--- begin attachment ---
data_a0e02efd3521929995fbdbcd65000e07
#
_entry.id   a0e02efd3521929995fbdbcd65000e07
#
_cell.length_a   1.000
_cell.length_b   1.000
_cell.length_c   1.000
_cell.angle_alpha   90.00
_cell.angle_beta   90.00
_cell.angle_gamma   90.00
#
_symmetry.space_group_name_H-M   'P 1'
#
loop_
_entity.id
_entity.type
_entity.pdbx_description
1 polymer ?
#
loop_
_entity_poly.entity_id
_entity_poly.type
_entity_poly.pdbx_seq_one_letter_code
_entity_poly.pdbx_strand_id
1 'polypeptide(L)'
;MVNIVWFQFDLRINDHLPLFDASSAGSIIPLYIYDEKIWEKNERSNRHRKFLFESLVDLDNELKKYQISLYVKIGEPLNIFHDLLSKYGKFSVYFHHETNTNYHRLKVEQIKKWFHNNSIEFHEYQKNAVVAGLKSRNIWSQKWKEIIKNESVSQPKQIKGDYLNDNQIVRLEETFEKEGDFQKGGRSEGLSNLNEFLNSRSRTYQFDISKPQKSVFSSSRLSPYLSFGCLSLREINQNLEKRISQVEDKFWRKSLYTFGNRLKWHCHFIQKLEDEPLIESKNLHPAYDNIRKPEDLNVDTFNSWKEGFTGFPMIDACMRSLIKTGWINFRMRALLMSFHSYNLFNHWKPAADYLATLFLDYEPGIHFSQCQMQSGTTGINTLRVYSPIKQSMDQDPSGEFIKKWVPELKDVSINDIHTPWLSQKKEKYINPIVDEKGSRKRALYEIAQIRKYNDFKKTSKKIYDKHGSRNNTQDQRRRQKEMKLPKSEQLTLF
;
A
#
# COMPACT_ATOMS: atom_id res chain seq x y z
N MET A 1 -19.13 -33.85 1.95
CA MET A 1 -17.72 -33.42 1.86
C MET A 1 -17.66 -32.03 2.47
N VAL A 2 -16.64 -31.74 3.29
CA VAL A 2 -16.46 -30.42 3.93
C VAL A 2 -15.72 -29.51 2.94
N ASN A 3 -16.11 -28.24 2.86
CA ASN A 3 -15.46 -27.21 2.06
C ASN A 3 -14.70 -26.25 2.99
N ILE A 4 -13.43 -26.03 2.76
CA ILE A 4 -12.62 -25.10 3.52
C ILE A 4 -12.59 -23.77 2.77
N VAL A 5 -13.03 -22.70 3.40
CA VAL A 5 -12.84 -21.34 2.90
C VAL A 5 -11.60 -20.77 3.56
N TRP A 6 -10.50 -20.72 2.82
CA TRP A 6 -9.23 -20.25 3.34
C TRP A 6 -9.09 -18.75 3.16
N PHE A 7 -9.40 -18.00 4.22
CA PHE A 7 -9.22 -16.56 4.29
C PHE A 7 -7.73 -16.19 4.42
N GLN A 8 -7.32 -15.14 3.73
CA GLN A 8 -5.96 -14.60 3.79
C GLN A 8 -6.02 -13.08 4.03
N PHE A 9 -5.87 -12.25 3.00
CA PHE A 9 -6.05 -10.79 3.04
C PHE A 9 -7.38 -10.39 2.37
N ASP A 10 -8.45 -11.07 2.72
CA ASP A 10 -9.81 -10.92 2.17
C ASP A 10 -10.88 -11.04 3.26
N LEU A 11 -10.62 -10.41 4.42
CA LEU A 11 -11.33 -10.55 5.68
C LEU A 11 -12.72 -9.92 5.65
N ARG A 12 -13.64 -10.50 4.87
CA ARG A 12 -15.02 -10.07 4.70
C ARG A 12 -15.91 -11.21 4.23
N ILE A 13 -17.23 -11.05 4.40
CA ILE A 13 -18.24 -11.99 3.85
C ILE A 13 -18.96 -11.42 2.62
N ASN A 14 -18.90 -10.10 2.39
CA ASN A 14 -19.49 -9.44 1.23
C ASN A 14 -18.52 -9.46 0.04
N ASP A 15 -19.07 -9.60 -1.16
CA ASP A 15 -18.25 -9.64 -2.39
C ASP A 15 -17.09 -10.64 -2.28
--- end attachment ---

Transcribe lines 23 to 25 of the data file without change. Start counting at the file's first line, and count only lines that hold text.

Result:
_entity_poly.pdbx_seq_one_letter_code
_entity_poly.pdbx_strand_id
1 'polypeptide(L)'